Phishing for Phools has one big important idea. The idea is that deception is fundamental to market economies - that it's not just the result of certain models or certain situations, but that it's always present to some degree. The reason is that companies are always looking for new ways to trick people out of their money - to find new information asymmetries, bounded rationality, suboptimal behavior patterns, and legal loopholes to exploit. Given that companies are always looking for these, their will always be some degree of trickery and mistakes in any market. This is just an obvious result of costly monitoring (though I'm not sure Akerlof & Shiller actually mention that explicitly). They call this a "phishing equilibrium".
I wish the book had spent a lot more time on this idea. Obviously not all of our economic interactions consist of trickery and mistakes (right?). What affects how much or little "phishing" an equilibrium entails? How can we detect which of the different kinds of phishing ("informational phishing", "behavioral phishing", etc.) is going on? What are the principles of market design that minimize phishing? How can one detect, empirically, how much phishing is present? How can individuals learn to better avoid phishing?
Sadly, the book mostly eschews these questions and spends almost all of its pages telling anecdotes about situations that the authors think involved lots of phishing. The 2008 financial crisis, the Vioxx recall, political lobbying, advertising, and so forth. This is sort of interesting, but a lot of these are stories we've heard before. And they usually don't cite much research verifying that phishing was indeed central to these screw-ups.
That's a shame. That research often exists. I've reported on it. But instead, Akerlof & Shiller sort of assume that the stories speak for themselves - that any reasonable person listening to these tales would instantly realize that phishing was the only explanation in each case. I wish the authors had seen fit to include a little more proof and a little less rehashing of well-known events.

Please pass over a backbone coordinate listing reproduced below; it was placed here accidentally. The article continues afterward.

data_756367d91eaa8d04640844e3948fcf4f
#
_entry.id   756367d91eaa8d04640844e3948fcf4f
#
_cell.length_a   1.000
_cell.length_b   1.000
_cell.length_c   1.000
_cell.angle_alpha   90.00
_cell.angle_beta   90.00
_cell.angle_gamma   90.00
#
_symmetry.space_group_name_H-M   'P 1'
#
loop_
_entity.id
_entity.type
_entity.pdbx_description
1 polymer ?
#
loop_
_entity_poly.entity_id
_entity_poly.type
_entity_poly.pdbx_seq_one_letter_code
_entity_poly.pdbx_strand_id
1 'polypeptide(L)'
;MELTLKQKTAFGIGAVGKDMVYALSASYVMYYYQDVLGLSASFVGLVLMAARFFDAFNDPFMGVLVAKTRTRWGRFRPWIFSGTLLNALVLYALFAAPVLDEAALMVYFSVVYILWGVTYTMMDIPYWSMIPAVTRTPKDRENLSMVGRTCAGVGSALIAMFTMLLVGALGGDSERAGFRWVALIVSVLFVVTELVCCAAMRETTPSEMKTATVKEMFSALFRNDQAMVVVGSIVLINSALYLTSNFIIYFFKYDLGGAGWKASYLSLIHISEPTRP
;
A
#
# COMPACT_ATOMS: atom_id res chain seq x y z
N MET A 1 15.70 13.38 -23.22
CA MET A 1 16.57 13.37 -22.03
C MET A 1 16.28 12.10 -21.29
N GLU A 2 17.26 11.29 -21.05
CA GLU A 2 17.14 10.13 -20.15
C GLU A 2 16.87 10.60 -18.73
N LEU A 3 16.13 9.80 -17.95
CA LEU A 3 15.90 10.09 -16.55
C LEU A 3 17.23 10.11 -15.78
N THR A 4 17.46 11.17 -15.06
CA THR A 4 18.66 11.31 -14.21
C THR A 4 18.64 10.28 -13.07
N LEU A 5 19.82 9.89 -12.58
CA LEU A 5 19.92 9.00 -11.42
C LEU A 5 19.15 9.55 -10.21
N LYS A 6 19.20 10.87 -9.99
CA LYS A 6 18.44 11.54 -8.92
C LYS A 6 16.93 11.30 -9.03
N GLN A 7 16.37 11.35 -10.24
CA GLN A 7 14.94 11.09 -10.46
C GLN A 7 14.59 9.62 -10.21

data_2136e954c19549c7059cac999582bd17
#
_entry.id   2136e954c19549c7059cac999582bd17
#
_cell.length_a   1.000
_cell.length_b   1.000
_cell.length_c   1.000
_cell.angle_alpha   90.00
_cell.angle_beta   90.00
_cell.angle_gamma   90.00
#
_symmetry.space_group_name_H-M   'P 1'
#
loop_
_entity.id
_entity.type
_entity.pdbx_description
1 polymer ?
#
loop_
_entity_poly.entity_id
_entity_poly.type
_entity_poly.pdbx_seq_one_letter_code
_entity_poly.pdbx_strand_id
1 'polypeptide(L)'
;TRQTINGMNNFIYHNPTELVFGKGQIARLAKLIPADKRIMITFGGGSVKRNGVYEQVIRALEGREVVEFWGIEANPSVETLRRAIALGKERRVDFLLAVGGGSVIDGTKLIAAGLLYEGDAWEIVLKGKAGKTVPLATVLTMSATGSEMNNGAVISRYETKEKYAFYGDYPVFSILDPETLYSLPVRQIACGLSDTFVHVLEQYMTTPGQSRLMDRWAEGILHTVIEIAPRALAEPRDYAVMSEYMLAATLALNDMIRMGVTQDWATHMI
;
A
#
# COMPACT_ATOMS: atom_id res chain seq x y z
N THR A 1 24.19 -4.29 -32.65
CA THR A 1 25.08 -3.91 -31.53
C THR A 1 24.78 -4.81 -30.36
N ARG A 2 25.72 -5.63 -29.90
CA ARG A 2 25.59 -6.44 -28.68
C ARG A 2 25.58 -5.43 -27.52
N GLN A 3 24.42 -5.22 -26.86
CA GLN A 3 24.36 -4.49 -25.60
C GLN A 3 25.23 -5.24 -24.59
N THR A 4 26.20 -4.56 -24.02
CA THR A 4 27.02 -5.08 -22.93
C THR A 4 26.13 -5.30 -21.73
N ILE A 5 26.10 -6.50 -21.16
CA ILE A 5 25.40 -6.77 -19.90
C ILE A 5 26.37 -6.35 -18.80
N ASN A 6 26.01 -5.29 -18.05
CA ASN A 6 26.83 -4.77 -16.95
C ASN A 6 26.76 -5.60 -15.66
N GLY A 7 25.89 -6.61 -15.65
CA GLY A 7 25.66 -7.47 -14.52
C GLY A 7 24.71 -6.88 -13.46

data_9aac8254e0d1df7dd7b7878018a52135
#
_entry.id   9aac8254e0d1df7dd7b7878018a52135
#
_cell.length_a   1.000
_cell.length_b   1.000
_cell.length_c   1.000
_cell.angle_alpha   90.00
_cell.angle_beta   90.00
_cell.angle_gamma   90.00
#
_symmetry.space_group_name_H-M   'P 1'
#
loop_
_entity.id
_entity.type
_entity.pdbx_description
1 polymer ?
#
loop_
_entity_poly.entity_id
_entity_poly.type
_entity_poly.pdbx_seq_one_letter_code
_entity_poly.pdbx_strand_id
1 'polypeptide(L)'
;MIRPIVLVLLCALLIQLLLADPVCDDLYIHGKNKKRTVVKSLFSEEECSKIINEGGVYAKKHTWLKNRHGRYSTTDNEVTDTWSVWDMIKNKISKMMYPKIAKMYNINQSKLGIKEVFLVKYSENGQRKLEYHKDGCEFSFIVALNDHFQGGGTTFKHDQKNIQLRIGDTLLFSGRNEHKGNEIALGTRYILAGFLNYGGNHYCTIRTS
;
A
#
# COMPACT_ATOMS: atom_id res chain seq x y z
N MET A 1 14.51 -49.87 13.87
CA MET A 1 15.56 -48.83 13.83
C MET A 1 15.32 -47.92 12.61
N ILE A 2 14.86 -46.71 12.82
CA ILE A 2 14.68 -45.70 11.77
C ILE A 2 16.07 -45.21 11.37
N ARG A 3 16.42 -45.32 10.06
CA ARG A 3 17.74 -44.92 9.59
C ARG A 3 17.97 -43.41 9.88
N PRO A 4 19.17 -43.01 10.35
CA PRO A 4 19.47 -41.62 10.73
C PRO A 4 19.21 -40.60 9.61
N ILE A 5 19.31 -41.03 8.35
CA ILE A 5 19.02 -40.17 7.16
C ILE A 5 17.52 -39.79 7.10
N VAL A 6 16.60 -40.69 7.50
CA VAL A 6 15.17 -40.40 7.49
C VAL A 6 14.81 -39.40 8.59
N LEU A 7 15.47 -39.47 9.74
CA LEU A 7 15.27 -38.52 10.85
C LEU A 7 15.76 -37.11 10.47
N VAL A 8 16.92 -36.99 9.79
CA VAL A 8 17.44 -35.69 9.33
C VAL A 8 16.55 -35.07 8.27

Another problem I had with the book was the tone. It's full of the stilted phrasing of academic econ papers - "In the following chapter, we will show", and so forth. I think that's just bad practice for a pop book - the general public is probably turned off by that lingo, and economist readers don't really need it. Phishing for Phools was not nearly as bad in this regard as The Assumptions Economists Make (shudder). But if you're an economist writing a popular book, just go ahead and ditch the "we will show"s and the "it has been demonstrated that"s.
And what on Earth told Akerlof and Shiller that calling people "phools" was a good idea? No one's phooled by that "ph", you know (especially not in the audio version). You're calling people fools. You're saying that they're too irrational and/or dumb to make it in a market economy. Even if that's true, isn't there some nicer way to say that? I mean, presumably Akerlof and Shiller would like people to support government policies that curb "phishing". But if people think they're admitting stupidity by calling for those policies, I bet they'll often oppose the policies just to save face.
Anyway, to sum up, I think Phishing for Phools is an interesting book that injects one very interesting, very important idea into the economic discussion. But I think that the choices of topic and tone lessen the effectiveness of the message. We need both more academic econ papers and catchier pop books about this topic.